Re: Science you'd be proud of; or the results of theistic evolution

William A. Wetzel (
Mon, 31 May 1999 05:05:44 -0700


Knowledge can be used for both good and/or evil. Thought control??? It is
like gun control - it's simplistic, altruistic, and utopian. But... it is
not realistic. I would suggest you review your philosophical views.

Real change comes from within. Science like any other tool serves us with
blind power. It is US who give it sight :)

Best Wishes,
William - N6RKY

John Neal wrote:
> Just thought all you "scientists" would like to see some of the fruits
> of what theistic evolution tends to justify. AKA, a sinister veil of
> compassion obscuring a bloody sickle of exploitation.
> enjoy
> p.s.
> how about that new treatment for Parkinson's? Need some dopamine baby?
> Disgusted,
> John Neal
> UK: Christian Aid demands a five-year freeze on technology and calls for
> block on 'suicide seeds'
> --------------------------------------------------------------------------------
> GUARDIAN (London)
> May 10, 1999
> Genetically modified food: recent reports, links and background The
> introduction of genetically modified crops to the world's poorest
> countries could lead to famine instead of feeding more than 800m hungry
> people worldwide, says Christian Aid.
> In a major report today the charity argues that GM crops are
> 'irrelevant' to ending world hunger, will concentrate power in too few
> hands and will strip small farmers of their independence.
> It also condemns 'suicide seeds' that contain a terminator gene which
> makes the next generation of seeds sterile, forcing farmers to buy new
> seed every year. Currently, 80% of crops in the developing world are
> from saved seed. Christian Aid says the consequences of such massive
> influence on the world food supply could be one of the most serious
> developments in history.
> It says: 'GM crops are . . . creating classic preconditions for hunger
> and famine. A food supply based on too few varieties of patented crops
> are the worst option for food security. More dependence and
> marginalisation loom for the poorest.'
> The report, which used research in Brazil, India and Ethiopia, is a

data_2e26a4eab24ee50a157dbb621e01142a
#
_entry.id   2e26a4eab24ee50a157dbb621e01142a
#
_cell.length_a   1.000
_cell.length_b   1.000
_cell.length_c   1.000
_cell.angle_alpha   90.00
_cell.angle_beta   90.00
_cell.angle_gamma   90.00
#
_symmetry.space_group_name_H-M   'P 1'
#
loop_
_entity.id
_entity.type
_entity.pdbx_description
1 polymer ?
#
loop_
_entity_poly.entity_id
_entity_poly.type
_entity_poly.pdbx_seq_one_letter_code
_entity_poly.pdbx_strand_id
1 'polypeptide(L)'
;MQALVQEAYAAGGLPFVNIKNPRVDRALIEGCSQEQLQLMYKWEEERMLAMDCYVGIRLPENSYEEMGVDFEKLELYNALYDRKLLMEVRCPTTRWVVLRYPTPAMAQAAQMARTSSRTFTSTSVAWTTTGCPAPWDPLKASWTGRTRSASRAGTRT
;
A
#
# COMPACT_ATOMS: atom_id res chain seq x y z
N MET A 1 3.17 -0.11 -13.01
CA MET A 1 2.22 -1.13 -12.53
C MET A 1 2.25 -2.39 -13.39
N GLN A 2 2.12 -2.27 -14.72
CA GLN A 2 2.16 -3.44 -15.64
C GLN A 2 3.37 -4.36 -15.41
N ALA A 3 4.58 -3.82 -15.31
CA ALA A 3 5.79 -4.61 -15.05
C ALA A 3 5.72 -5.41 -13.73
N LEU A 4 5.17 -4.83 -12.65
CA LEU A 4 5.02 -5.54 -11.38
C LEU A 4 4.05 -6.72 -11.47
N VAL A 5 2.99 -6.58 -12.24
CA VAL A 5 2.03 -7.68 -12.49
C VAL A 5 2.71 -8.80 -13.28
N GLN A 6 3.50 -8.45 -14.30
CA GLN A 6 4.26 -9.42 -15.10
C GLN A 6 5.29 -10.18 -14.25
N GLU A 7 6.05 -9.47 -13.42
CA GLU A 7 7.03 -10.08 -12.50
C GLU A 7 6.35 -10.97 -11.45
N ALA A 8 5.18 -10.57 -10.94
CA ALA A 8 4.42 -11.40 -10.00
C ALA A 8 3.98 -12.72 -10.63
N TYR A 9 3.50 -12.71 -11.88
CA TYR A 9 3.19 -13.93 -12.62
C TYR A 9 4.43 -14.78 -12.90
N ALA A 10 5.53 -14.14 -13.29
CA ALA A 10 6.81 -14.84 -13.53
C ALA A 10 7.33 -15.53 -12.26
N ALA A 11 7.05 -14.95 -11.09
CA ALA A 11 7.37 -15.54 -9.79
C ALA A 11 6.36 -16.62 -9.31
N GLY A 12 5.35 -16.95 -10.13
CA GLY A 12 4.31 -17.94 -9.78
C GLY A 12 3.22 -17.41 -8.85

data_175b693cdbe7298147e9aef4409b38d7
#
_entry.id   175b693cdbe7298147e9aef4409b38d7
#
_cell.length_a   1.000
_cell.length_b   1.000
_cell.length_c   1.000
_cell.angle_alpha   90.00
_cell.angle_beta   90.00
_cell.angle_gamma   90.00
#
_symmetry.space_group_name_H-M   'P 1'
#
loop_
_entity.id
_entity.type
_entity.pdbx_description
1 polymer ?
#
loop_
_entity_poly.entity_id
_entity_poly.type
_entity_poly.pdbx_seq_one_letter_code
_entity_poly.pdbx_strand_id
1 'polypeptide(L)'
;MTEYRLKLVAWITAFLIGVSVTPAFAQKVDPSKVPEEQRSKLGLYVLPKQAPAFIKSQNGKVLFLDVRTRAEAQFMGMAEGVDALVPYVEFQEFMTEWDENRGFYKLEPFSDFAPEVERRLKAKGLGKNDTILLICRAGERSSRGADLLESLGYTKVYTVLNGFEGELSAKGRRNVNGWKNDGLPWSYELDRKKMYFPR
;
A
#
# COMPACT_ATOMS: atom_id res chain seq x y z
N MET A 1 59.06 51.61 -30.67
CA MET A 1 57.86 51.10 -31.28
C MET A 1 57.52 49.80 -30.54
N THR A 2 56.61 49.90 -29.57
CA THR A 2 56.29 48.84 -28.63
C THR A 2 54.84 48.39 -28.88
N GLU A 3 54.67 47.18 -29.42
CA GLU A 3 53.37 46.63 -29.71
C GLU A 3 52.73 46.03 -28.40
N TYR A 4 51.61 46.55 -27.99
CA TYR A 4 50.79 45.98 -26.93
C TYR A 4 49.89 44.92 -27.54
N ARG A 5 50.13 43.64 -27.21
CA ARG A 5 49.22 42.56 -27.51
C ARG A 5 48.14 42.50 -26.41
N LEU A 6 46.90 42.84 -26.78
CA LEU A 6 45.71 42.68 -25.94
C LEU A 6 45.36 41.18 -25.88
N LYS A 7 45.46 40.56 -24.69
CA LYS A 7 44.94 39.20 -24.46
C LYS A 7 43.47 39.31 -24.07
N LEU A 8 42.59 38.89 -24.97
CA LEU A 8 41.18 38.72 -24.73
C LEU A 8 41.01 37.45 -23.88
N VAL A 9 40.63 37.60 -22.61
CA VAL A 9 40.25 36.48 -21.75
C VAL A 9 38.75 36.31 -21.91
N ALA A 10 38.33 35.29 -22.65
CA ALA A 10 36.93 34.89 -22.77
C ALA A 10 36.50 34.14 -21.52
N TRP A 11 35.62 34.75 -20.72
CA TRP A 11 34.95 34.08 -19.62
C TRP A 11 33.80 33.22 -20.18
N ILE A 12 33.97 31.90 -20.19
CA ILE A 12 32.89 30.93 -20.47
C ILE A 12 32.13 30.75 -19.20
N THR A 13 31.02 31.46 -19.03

> major challenge to the life sciences industry, led by a handful of giant
> chemical and agri-business firms.
> Companies like Monsanto, Novartis and the British corporation Zeneca
> argue that GM technology will play a major role in ending hunger. None
> was available for comment yesterday.
> GM crops of soya, maize, tobacco and cotton are grown widely in the US,
> China, Argentina and Canada. But the report says the market will move
> south where more than 50 other crops are being tested in more than 30
> developing countries.
> Predictions by the Rural Advancement Foundation International, a
> Canadian agricultural research group, says GM crops will jump from less
> than 20m hectares (50m acres) today to more 800m hectares by 2002. More
> than 600m hectares will be in poor countries.
> The report says the major corporations are moving swiftly into
> developing countries. In Brazil, Monsanto has spent more than $1bn in
> buying seed companies and plans a $550m factory to produce pesticide
> compatible with its GM soya crops.
> In India it has big holdings in the country's largest seed company and
> invested more than $20m in the country's leading science institution. It
> has also paid more than $1bn for the international seed operations of
> Cargill, the world's largest private grain sales company.
> The big five GM corporations have patents in more than 90 countries on
> different versions of terminator technology. The US department of
> agriculture has a 5% share in one version of the terminator gene, and
> predicts that 'it will be so widely adopted that farmers will only be
> able to buy seeds that cannot be re-germinated'. There have been riots
> and crop burnings in Brazil and India.
> Christian Aid says that large farmers are the only ones to benefit from
> GM technology. Indian research showed that land reform and simple
> irrigation can boost crops by 50%, against 10% increases from GM crops.
> Christian Aid called for a five-year freeze on GM crops and for new
> resources to be put into sustainable and organic farming.
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> --------------------------------------------------------------------------------

William A. Wetzel
icq-uin# 13983514